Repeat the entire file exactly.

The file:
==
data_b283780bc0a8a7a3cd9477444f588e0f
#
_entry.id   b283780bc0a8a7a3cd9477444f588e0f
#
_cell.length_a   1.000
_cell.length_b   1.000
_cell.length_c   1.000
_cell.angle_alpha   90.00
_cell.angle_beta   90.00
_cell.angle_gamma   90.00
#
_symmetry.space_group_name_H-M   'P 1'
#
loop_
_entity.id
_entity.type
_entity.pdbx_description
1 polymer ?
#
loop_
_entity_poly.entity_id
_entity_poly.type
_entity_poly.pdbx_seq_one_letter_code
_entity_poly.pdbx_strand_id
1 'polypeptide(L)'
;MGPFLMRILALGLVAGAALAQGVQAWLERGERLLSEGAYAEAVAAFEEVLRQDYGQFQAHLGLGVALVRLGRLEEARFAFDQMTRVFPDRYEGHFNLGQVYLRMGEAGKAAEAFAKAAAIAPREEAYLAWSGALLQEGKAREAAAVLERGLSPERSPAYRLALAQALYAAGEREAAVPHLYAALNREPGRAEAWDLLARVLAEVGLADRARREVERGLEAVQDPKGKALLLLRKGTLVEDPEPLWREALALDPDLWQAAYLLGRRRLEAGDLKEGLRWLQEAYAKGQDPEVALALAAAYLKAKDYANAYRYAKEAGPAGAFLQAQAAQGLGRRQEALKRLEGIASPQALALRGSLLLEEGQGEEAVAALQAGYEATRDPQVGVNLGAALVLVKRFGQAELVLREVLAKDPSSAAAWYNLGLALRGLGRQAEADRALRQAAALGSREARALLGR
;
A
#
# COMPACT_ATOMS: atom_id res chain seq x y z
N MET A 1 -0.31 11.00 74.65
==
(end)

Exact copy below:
data_b283780bc0a8a7a3cd9477444f588e0f
#
_entry.id   b283780bc0a8a7a3cd9477444f588e0f
#
_cell.length_a   1.000
_cell.length_b   1.000
_cell.length_c   1.000
_cell.angle_alpha   90.00
_cell.angle_beta   90.00
_cell.angle_gamma   90.00
#
_symmetry.space_group_name_H-M   'P 1'
#
loop_
_entity.id
_entity.type
_entity.pdbx_description
1 polymer ?
#
loop_
_entity_poly.entity_id
_entity_poly.type
_entity_poly.pdbx_seq_one_letter_code
_entity_poly.pdbx_strand_id
1 'polypeptide(L)'
;MGPFLMRILALGLVAGAALAQGVQAWLERGERLLSEGAYAEAVAAFEEVLRQDYGQFQAHLGLGVALVRLGRLEEARFAFDQMTRVFPDRYEGHFNLGQVYLRMGEAGKAAEAFAKAAAIAPREEAYLAWSGALLQEGKAREAAAVLERGLSPERSPAYRLALAQALYAAGEREAAVPHLYAALNREPGRAEAWDLLARVLAEVGLADRARREVERGLEAVQDPKGKALLLLRKGTLVEDPEPLWREALALDPDLWQAAYLLGRRRLEAGDLKEGLRWLQEAYAKGQDPEVALALAAAYLKAKDYANAYRYAKEAGPAGAFLQAQAAQGLGRRQEALKRLEGIASPQALALRGSLLLEEGQGEEAVAALQAGYEATRDPQVGVNLGAALVLVKRFGQAELVLREVLAKDPSSAAAWYNLGLALRGLGRQAEADRALRQAAALGSREARALLGR
;
A
#
# COMPACT_ATOMS: atom_id res chain seq x y z
N MET A 1 -0.31 11.00 74.65